I’m not sure how you can argue polygamous or polygamy would be an ‘orientation’. For example, take a woman who is married to a man and that man then marries another woman with her support and approval. Is she of ‘polygamous’ orientation? Was she acting against her orientation when her husband was married to just her? If so how do polygamous people abide by their orientation? Must they all marry multiple people at once? If the 2nd wife dies leaving the original couple just married to each other are they now acting against their orientation?

    I’m not going to say I can prove ‘polygamoy’ or ‘polygamous’ is not an orientation but I think you haven’t even begun to think about what it would take to establish they are. Barring you doing some heavy intellectual lifting, I think we are safe in taking skepticism as a default stance there.

  2. Mark says:

    I’m unclear on why the “orientation” thing enters. Seems to me, as a committed heterosexual, under your SSM guidelines I can marry Frank L Monebags the Third who is 92 and wants me to inherit his wealth as a way of bypassing inheritance laws as it is. My orientatation isn’t what permits this.

    For example, most people would generally agree with the statement that people should be able to marry who they want.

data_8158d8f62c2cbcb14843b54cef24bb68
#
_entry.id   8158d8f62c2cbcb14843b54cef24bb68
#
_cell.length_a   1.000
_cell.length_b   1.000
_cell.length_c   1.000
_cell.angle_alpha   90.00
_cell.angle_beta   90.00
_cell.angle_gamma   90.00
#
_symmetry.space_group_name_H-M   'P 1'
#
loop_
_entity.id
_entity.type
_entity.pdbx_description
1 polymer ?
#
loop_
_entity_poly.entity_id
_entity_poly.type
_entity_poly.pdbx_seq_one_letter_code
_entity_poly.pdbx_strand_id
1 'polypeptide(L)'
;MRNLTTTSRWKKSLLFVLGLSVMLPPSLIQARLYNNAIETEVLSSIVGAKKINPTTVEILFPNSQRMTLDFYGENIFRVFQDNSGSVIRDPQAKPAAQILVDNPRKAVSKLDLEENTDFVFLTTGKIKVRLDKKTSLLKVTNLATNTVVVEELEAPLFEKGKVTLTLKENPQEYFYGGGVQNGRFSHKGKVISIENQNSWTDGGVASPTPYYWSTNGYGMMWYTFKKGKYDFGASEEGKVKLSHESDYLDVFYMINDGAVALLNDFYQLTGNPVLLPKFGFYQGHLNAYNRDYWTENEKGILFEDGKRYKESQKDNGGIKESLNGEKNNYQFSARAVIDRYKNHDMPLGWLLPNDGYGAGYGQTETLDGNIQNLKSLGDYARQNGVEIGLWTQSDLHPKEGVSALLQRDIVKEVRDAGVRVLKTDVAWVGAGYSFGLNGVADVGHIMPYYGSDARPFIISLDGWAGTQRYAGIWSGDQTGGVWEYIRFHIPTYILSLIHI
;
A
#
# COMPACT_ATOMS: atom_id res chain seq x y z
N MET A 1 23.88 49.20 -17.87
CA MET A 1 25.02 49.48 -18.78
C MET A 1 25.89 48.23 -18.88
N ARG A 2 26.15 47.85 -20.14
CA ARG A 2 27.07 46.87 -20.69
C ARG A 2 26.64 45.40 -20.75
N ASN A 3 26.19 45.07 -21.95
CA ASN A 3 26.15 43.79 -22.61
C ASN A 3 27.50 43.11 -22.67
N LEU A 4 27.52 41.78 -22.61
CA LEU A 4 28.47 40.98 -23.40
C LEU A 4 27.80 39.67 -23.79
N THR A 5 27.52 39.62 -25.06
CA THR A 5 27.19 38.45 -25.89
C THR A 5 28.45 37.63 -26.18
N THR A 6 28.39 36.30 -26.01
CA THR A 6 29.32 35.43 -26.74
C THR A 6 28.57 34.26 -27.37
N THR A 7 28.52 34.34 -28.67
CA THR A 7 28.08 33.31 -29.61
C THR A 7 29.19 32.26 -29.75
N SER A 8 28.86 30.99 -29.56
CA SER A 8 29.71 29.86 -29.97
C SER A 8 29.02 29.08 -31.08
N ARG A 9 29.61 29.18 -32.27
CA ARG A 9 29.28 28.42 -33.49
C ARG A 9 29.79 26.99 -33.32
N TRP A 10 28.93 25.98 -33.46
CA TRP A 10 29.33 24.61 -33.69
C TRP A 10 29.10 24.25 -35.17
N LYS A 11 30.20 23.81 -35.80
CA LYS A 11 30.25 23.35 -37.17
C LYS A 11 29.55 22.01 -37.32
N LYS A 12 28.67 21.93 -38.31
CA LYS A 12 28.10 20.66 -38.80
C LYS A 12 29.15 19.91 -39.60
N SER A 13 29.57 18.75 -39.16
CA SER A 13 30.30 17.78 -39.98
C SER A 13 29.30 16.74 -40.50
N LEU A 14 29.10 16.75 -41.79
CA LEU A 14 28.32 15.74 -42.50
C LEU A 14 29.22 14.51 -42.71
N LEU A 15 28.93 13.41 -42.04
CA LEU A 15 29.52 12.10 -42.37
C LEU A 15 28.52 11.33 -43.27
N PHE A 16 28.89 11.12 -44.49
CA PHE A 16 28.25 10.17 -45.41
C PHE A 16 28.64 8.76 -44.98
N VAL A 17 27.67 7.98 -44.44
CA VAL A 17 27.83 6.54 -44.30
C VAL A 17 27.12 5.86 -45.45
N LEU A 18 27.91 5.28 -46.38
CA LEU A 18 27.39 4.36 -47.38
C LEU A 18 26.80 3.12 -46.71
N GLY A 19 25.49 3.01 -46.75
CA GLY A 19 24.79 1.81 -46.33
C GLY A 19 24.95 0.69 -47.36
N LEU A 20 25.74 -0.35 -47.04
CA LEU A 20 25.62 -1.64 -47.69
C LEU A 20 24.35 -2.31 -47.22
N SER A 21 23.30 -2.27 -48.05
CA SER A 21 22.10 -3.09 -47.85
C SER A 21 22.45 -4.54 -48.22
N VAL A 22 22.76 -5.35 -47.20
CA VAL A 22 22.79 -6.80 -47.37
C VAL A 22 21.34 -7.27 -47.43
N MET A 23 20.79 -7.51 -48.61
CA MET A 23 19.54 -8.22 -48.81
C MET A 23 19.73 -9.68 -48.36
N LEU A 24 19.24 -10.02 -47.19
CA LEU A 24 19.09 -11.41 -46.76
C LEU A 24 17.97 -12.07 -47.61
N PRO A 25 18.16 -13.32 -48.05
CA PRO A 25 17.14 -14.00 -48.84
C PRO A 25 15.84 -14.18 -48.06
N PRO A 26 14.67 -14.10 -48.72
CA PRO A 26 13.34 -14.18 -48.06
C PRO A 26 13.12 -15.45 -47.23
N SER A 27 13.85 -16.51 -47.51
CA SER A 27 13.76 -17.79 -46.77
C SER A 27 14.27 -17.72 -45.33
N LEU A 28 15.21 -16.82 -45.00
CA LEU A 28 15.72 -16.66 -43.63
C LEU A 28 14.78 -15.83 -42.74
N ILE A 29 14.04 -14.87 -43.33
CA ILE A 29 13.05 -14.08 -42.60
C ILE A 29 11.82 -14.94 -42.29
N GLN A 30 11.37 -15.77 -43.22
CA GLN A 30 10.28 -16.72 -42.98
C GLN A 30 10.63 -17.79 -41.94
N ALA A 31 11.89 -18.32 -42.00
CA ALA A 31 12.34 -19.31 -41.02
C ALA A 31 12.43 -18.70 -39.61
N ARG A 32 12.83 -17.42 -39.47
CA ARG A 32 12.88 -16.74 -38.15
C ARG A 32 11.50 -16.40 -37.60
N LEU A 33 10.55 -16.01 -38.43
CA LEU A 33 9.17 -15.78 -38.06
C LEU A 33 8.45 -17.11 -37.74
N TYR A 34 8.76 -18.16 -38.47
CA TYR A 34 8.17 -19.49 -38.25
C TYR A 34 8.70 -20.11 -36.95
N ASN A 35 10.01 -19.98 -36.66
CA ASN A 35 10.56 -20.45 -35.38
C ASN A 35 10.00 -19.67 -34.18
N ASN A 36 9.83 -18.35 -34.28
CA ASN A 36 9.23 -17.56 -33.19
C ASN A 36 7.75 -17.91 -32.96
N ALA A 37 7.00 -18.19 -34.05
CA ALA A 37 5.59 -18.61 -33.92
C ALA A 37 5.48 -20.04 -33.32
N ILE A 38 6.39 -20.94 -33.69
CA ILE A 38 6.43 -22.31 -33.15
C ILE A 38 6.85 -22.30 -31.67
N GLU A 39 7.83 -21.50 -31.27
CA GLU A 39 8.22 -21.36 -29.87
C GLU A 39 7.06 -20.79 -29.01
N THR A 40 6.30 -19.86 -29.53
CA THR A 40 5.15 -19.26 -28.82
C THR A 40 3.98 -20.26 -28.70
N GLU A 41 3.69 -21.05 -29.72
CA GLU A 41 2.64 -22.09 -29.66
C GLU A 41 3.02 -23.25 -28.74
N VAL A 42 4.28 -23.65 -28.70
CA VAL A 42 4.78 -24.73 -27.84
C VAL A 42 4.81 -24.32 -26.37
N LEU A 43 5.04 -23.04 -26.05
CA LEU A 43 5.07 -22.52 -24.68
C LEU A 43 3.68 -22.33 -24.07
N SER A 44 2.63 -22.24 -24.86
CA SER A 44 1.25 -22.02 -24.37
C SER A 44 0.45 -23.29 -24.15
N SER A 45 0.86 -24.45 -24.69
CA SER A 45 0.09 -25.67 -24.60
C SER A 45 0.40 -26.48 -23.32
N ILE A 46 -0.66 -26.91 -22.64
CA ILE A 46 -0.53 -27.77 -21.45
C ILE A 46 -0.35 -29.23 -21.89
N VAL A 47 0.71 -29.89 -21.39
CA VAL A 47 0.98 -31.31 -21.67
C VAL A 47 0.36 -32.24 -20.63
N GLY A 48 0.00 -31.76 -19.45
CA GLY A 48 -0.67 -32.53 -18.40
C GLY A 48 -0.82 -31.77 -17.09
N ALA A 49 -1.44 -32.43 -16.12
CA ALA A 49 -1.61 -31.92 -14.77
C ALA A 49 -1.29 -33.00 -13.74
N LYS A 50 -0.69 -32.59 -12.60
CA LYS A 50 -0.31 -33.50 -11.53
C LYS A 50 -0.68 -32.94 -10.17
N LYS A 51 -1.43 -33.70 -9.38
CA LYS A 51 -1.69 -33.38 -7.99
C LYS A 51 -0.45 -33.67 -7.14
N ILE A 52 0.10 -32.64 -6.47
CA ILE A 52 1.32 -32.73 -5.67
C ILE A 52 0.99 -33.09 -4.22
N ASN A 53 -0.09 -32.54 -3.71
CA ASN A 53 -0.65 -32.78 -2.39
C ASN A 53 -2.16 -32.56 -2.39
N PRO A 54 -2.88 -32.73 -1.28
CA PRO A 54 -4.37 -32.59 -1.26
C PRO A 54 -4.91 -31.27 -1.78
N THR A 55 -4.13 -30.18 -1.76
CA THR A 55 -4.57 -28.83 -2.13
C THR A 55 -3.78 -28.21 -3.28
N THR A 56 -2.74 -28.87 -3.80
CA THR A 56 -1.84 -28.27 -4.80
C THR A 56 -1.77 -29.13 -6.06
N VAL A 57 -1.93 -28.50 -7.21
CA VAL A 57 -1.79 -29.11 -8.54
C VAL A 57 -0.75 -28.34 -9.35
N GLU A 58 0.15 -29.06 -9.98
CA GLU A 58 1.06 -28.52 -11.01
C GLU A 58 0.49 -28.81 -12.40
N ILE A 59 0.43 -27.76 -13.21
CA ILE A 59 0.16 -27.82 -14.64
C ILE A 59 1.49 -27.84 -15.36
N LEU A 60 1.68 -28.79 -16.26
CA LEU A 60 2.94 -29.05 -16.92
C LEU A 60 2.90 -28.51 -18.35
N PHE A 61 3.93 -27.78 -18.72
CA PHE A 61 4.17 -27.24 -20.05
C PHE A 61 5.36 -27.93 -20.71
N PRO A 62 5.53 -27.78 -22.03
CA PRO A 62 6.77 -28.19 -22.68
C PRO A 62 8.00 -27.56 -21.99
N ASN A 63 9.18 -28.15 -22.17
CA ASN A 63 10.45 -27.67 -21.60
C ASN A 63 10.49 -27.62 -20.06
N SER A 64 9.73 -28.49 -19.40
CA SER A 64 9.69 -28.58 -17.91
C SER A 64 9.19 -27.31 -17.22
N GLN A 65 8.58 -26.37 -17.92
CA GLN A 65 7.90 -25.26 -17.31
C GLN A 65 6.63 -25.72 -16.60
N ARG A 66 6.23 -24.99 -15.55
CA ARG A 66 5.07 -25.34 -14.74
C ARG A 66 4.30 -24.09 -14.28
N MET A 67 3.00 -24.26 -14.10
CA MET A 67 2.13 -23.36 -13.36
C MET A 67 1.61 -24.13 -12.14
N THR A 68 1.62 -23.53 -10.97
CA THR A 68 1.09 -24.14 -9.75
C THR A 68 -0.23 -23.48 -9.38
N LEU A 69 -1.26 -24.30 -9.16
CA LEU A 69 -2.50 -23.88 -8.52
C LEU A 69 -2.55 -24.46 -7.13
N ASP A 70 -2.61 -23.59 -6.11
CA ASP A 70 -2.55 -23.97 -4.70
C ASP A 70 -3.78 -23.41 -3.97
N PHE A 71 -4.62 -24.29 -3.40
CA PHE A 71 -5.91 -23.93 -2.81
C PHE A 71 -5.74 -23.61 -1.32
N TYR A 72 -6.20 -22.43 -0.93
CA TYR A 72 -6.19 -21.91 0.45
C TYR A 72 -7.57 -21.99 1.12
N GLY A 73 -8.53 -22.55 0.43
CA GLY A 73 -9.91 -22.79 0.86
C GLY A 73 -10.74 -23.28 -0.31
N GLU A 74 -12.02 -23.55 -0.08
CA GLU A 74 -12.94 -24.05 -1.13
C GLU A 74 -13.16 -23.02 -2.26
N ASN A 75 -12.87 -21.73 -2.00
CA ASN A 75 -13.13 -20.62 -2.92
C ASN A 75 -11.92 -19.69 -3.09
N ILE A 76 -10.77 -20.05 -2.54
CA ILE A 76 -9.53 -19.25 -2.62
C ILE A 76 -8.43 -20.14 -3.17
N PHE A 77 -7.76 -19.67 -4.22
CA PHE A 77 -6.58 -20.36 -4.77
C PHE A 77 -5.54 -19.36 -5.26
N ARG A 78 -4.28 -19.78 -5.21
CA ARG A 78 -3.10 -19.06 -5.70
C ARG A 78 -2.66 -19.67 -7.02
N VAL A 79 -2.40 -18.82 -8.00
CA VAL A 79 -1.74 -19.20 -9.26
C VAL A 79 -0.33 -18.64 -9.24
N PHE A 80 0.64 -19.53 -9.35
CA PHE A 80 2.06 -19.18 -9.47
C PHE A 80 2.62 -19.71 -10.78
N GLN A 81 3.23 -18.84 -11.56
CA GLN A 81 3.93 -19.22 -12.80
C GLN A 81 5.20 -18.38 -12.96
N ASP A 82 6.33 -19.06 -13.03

Except you. You won’t permit my sister and I who are free unconstrained adults who wish to marry.

    Sexual orientation appears to exist in humans even before we start having actual sex or get anywhere near it.

    I see. The genetic origin of homosexuality is proven. Perhaps in your mind. But alas, it hasn’t. Nature/nuture … ? Combination is almost certainly true.

    You keep avoiding the question. By what principle(s) do you deny my sister and me marriage? State them. Then we can discuss who or if they are also arguments you’ve rejected for SSM. (for example, you’ve cited “parents would do “something unknown” to their children” if my sister and I marry, an argument you admit is a problem for SSM but state (without any logic or reason) that this would “be worse” for incest … this is a perfect example of a reason you reject for SSM but not for IIM. My question is are there reasons you reject IIM that you do not reject or even use for SSM … I haven’t seen any).